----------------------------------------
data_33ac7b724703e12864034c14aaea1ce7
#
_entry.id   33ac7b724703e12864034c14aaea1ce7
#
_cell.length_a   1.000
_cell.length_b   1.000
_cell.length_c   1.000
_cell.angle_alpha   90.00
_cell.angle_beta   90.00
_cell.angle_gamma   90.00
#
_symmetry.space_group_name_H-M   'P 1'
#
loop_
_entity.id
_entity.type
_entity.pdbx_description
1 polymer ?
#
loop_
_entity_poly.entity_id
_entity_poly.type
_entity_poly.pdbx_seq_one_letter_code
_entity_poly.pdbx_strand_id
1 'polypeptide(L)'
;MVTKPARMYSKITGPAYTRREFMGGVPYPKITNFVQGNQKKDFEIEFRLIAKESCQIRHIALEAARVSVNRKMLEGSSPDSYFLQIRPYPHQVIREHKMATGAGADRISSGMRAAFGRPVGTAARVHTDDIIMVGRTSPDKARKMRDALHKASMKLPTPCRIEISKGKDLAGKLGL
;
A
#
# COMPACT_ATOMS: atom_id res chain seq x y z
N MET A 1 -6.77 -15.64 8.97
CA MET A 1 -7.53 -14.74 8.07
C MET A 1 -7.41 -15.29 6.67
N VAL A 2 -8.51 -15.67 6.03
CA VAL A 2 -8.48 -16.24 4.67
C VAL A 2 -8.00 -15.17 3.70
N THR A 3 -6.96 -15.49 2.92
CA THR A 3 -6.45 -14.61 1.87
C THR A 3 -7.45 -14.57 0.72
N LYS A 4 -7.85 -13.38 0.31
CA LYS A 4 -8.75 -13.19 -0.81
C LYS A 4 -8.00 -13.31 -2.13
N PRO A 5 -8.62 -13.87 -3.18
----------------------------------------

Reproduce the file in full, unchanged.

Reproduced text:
data_33ac7b724703e12864034c14aaea1ce7
#
_entry.id   33ac7b724703e12864034c14aaea1ce7
#
_cell.length_a   1.000
_cell.length_b   1.000
_cell.length_c   1.000
_cell.angle_alpha   90.00
_cell.angle_beta   90.00
_cell.angle_gamma   90.00
#
_symmetry.space_group_name_H-M   'P 1'
#
loop_
_entity.id
_entity.type
_entity.pdbx_description
1 polymer ?
#
loop_
_entity_poly.entity_id
_entity_poly.type
_entity_poly.pdbx_seq_one_letter_code
_entity_poly.pdbx_strand_id
1 'polypeptide(L)'
;MVTKPARMYSKITGPAYTRREFMGGVPYPKITNFVQGNQKKDFEIEFRLIAKESCQIRHIALEAARVSVNRKMLEGSSPDSYFLQIRPYPHQVIREHKMATGAGADRISSGMRAAFGRPVGTAARVHTDDIIMVGRTSPDKARKMRDALHKASMKLPTPCRIEISKGKDLAGKLGL
;
A
#
# COMPACT_ATOMS: atom_id res chain seq x y z
N MET A 1 -6.77 -15.64 8.97
CA MET A 1 -7.53 -14.74 8.07
C MET A 1 -7.41 -15.29 6.67
N VAL A 2 -8.51 -15.67 6.03
CA VAL A 2 -8.48 -16.24 4.67
C VAL A 2 -8.00 -15.17 3.70
N THR A 3 -6.96 -15.49 2.92
CA THR A 3 -6.45 -14.61 1.87
C THR A 3 -7.45 -14.57 0.72
N LYS A 4 -7.85 -13.38 0.31
CA LYS A 4 -8.75 -13.19 -0.81
C LYS A 4 -8.00 -13.31 -2.13
N PRO A 5 -8.62 -13.87 -3.18